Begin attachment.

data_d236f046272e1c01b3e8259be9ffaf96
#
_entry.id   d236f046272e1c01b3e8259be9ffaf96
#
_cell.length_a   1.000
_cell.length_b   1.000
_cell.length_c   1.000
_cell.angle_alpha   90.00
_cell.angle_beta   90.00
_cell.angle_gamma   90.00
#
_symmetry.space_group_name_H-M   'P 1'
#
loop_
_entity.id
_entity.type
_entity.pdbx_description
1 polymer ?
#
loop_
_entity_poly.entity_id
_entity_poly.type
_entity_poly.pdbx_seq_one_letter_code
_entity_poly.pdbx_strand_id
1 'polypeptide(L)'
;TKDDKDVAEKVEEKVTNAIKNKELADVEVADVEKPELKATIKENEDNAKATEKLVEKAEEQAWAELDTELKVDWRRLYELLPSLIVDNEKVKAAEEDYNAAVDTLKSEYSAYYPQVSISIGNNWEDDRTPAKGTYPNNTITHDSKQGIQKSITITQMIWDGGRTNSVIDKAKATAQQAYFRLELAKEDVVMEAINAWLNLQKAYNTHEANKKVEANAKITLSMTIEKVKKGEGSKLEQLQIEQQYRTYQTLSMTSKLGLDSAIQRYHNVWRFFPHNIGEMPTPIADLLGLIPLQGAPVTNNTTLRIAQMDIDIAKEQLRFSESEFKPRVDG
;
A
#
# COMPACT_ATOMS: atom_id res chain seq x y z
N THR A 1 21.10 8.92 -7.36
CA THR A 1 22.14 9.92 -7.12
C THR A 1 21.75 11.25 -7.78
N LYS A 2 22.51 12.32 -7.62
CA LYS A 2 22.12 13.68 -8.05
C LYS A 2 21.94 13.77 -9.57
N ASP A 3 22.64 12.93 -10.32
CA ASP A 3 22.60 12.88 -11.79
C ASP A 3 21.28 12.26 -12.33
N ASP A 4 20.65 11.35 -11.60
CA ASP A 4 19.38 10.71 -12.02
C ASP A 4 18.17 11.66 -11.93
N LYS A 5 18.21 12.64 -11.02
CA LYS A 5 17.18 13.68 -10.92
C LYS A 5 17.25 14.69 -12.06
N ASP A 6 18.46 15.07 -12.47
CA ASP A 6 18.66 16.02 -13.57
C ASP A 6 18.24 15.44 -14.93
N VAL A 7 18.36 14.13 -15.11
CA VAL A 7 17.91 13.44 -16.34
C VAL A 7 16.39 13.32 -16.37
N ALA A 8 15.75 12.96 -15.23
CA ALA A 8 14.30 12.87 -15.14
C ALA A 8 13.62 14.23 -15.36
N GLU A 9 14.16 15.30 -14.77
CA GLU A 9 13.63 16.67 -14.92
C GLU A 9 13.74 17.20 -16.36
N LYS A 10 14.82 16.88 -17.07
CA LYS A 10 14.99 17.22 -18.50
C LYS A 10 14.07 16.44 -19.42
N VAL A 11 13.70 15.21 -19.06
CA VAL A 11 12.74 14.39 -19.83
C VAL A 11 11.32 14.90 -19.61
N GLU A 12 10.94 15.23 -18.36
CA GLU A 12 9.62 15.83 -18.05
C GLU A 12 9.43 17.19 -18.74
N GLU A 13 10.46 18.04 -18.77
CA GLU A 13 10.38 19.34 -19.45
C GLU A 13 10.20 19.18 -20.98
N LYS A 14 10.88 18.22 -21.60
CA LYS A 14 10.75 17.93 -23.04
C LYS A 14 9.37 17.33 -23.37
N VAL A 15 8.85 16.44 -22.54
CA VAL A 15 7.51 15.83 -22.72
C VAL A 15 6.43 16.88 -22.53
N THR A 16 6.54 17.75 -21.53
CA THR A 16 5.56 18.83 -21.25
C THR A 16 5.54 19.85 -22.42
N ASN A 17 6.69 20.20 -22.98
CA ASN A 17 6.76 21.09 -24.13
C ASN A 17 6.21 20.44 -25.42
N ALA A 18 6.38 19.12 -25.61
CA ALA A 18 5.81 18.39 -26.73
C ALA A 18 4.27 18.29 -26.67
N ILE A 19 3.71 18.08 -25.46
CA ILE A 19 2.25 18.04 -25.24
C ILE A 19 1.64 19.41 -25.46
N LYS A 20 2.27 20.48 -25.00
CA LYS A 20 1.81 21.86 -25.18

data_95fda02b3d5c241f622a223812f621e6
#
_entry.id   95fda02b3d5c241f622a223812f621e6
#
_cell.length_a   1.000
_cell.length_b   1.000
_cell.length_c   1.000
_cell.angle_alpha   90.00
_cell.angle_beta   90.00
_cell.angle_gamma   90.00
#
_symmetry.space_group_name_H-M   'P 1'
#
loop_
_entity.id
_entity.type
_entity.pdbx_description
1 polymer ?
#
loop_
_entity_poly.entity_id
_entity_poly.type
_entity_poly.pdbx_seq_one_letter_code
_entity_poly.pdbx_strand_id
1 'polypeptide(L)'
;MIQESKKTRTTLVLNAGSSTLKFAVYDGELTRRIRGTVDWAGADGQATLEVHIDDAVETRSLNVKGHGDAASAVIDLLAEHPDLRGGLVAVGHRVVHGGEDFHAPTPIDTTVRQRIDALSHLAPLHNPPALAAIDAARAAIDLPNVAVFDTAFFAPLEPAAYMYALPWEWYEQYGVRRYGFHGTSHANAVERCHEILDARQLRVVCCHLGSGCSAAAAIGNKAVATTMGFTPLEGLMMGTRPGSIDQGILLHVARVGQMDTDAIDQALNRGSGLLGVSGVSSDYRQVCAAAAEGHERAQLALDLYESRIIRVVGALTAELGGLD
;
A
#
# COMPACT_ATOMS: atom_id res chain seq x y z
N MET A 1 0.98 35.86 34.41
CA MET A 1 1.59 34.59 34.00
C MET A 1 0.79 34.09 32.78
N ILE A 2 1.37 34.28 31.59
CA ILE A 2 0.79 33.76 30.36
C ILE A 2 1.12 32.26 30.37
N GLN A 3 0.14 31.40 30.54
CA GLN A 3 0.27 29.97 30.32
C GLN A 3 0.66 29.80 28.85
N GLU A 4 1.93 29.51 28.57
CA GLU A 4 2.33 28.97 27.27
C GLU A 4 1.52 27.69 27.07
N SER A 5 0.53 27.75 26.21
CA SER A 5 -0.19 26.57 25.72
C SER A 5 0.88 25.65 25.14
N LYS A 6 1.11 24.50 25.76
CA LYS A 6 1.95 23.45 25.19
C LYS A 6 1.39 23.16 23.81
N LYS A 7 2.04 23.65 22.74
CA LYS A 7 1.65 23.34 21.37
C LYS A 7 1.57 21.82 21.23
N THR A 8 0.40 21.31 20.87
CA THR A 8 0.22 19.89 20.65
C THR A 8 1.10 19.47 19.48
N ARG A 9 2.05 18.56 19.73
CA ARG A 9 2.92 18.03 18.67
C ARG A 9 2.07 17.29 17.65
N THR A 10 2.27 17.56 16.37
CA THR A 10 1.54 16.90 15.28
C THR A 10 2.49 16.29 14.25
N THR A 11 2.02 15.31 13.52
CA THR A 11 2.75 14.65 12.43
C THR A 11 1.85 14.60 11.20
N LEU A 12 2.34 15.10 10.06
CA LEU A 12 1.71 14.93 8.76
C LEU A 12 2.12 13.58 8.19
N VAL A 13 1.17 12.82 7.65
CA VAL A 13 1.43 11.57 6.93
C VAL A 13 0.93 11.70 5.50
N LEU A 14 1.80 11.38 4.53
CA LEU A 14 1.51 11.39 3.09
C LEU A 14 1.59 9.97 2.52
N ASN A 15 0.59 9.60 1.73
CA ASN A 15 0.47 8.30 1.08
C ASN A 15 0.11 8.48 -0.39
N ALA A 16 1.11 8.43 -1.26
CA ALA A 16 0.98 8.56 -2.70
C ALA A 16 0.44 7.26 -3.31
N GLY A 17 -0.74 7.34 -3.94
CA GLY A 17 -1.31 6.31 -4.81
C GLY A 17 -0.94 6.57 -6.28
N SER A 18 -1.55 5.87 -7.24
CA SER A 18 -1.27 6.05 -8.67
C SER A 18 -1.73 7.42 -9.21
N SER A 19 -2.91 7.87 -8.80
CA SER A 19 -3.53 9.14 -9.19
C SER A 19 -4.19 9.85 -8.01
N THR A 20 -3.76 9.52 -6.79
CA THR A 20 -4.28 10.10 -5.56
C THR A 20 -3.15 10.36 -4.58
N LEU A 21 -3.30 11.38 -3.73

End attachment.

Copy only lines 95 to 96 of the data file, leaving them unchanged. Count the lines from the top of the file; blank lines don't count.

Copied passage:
_cell.length_b   1.000
_cell.length_c   1.000